Mr. Dodd Takes the Air (1937) Poster

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5/10
Cute PLot. Brady Great
Handlinghandel17 August 2005
I had never heard of Kenny Baker till this turned up. He certainly could sing but not in a way that appeals to me. He's likable as the hick who becomes a star. Gertrude Michael is excellent as the gold-digger who tries to get his money. Jane Wyman is sweet as the girl who truly cares for him.

But Alice Brady is a scream as a diva. She's an opera singer -- who dubbed her singing voice?? -- and a very grand lady. She presages Mary Boland's classic performance as the Countess in "The Women." There's no reason not to like this harmless movie. And Brady elevates it to having a reason to like it very much indeed.
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5/10
The Next Voice You Hear
lugonian19 December 2009
MR. DODD TAKES THE AIR (Warner Brothers, 1937), directed by Alfred E. Green, under the production of Mervyn LeRoy, marks another contribution to the studio's own cycle of movie musicals from the 1930s. With Dick Powell as its star attraction since 42nd STREET (1933), this latest installment brings forth another personality to the screen, a radio singer by the name of Kenny Baker. Though not his very first motion picture, Baker's initial leading role carries his assignment in the Powell tradition but with a different style of singing. Taken from the Clarence Budington-Kelland story that incorporated an earlier Warners production, CROONER (1932) starring David Manners and Ann Dvorak, this edition offers nothing new or relatively different in regards to "rise to fame" story or its inspired title taken from director Frank Capra's MR. DEEDS GOES TO TOWN (Columbia, 1936) that brought forth another Capra classic, MR. SMITH GOES TO WASHINGTON (Columbia, 1939). While Mr. Dodd is not equivalent nor memorable to either Mr. Deeds (Gary Cooper) or Mr. Smith (James Stewart), they're all similar by means of being country boys learning valuable lessons from the outside world while accompanied by compassionate, strong-willed city girl to guide him.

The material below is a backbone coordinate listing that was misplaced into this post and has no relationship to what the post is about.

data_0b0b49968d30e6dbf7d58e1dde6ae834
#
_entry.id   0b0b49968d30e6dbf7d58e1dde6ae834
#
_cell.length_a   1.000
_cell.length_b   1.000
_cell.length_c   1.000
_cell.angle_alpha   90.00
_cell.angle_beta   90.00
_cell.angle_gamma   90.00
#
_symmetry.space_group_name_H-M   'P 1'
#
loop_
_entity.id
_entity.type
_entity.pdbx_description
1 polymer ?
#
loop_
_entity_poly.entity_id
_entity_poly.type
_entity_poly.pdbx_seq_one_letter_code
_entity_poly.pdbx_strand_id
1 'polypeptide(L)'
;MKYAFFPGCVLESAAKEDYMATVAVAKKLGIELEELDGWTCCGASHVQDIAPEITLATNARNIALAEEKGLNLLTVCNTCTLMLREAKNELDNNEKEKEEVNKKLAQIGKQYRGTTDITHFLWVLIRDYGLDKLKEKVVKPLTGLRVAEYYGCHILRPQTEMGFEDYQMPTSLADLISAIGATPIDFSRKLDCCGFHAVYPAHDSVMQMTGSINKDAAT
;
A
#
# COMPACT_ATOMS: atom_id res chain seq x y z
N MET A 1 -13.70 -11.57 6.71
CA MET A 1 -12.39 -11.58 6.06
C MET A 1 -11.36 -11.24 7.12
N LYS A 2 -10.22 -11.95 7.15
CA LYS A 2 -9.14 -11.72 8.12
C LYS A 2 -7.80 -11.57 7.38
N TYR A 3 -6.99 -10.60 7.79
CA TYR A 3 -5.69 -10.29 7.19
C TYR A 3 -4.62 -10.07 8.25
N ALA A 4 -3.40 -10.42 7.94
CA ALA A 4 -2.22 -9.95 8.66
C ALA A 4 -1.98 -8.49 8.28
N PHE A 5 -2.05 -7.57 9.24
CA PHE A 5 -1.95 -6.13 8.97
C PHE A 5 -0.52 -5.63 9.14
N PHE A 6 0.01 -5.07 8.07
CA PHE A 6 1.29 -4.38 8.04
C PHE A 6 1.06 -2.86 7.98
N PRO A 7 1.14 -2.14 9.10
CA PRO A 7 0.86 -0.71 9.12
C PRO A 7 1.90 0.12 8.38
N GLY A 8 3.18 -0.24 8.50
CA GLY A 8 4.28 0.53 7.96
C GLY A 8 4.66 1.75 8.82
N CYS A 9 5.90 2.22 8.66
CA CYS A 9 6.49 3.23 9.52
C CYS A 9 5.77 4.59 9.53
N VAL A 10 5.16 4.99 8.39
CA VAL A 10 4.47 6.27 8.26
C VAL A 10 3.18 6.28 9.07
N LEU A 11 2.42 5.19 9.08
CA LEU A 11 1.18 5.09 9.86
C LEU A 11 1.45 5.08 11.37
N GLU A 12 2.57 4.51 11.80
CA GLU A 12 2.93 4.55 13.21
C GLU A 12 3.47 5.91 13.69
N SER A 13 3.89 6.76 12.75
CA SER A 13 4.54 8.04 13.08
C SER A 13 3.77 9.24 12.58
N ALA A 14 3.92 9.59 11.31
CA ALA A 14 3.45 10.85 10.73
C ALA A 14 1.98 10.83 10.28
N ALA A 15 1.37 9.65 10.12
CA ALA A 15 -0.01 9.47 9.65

The basic plot revolves around Claude Dodd (Kenny Baker), a naive 23-year-old electrician who takes part in the annual Pewano Strawberry Festival talent show with "Sniffer" Sears (Frank McHugh) as master of ceremonies. Claude's baritone singing becomes an audience pleaser, especially for Hiram P. Doremus (Ferris Taylor - in a Guy Kibbee influenced performance), who agrees to sponsor Dodd with arrangements for his radio audition at the Metropolitan Broadcasting Building in New York City. Later, a bronchial cold causes Claude to lose his voice. Coming to Doctor George Quinn (Harry Davenport) for treatment, he finds himself subjected to a slight throat operation for which he's not to speak for 48 hours. After arriving in New York, Claude, accompanied by "Sniffer" now acting as his agent, comes for the audition. Introduced as a baritone, Claude goes on the air singing tenor instead. With his newfound popularity, Mr. Dodd encounters three women in his life: Marjorie Day (Jane Wyman), secretary to general manager, Mr. Gateway (Henry O'Neill); Joyce Stafford (Gertrude Michael), a gold-digging socialite out to patent Claude's radio invention for her conniving boyfriend, John Lidden (John Eldredge); and Madame Sonia Mono (Alice Brady), a temperamental middle-aged opera singer with two ex-husbands wanting Mr. Dodd for herself.